A trio of Spring Clean-Up Week tales, featuring the other side of the equation that makes these two weeks out of each year in Crookston so interesting...
For every one family in Crookston who likes to go through their homes and properties every spring and fall and place items by their curbsides to eventually be picked up by city crews, there seems to be 10 people who take pleasure in driving around and enthusiastically rifling through those piles of discarded things, and loading up.
Last Saturday, as my wife and I proceeded to turn our garage inside-out, we had some notable encounters with some of those people.
• As my wife stood close by disassembling a broken bed frame to place by the curb, what appeared to be a husband and wife went through our growing pile of things and put various items in their car. I viewed the scene from our garage as the woman aggressively peered into various large garbage bags; when she saw something she wanted she tore the bags open and all kinds of things she didn’t want fell out. I wanted so bad to kindly ask her to not leave a bigger mess than when she got there, but I chose to remain silent.
Then the woman saw the color printer, and she asked my wife if it worked. It did, my wife told her. Then she asked my wife if it had cartridges in it. No, my wife responded, there were no cartridges in it.
"Well, I'm not taking a printer if it doesn't have cartridges!" the suddenly exasperated woman said. "Those things cost more than the printer!"
• A pickup pulling what must have been a 20-foot long flatbed trailer came barreling around the corner with purpose, pulled up and stopped. What appeared to be a dad and his adult son hopped out, and in no-nonsense fashion they began loading a couple dressers and other things I would have bet big money wouldn't have been touched until the city crew showed up.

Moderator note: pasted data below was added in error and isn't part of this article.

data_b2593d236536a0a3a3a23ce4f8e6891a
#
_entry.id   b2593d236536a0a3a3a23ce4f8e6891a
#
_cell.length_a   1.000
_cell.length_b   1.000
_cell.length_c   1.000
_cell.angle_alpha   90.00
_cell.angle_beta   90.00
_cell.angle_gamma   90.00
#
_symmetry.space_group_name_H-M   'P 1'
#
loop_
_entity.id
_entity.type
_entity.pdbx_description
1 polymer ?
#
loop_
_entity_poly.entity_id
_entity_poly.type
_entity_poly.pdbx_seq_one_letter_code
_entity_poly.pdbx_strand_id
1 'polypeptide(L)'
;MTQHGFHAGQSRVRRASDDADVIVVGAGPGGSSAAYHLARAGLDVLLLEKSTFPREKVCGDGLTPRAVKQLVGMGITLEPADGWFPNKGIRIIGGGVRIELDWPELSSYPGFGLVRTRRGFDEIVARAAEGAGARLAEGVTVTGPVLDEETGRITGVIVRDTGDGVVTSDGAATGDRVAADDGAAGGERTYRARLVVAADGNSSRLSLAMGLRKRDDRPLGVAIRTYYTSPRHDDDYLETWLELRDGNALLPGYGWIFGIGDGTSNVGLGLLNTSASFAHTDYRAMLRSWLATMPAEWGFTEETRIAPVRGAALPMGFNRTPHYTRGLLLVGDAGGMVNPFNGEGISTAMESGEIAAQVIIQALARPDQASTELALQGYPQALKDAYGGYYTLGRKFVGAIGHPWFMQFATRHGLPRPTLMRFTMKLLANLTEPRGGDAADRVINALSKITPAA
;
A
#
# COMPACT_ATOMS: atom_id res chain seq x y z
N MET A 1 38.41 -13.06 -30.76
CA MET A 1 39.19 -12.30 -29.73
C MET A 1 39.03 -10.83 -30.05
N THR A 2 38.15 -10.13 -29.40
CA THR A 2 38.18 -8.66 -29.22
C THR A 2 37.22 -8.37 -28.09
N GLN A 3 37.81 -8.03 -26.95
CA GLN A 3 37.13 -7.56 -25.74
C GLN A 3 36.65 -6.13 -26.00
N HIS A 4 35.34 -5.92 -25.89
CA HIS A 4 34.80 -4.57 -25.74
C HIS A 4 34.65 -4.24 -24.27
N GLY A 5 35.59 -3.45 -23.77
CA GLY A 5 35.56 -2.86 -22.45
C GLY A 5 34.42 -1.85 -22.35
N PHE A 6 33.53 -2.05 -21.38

The pickup and trailer were already overloaded to the hilt when they pulled up. A maze of straps and bungee cords somehow held it all in place, and they just kept wedging in more.
"You guys are crazy!" my wife said from the driveway, with a laugh.
The younger guy said it was their second load of the day. "It's not crazy if you want to make money,” he added.
• During these clean-up weeks, there are the unbashful boulevard browsers that will rifle through your discarded things when you're close by to witness it, and then there are those who'd rather not have an audience.
Three times last Saturday, spread over several hours, a guy in a pickup drove by our house, slowed down, then drove off. We figured he wanted to stop to see if our curbside had anything he wanted, but when he saw us he left because he didn’t want to be watched.
After our work was done, he came by a fourth time, but there we were, relaxing on our front steps, enjoying a cold beer in the sunshine. He slowed way down, as if he'd looked toward the driveway and garage and not seen us, and seemed primed to stop. But then he must have seen us sitting on the steps, and in a bit of a huff, he accelerated up the hill.
Later that night, as darkness settled in, I looked outside from our living room and saw his pickup parked by the curb, and the light from a flashlight darting around amid our collection of curbside things.
Hopefully he didn’t leave empty-handed.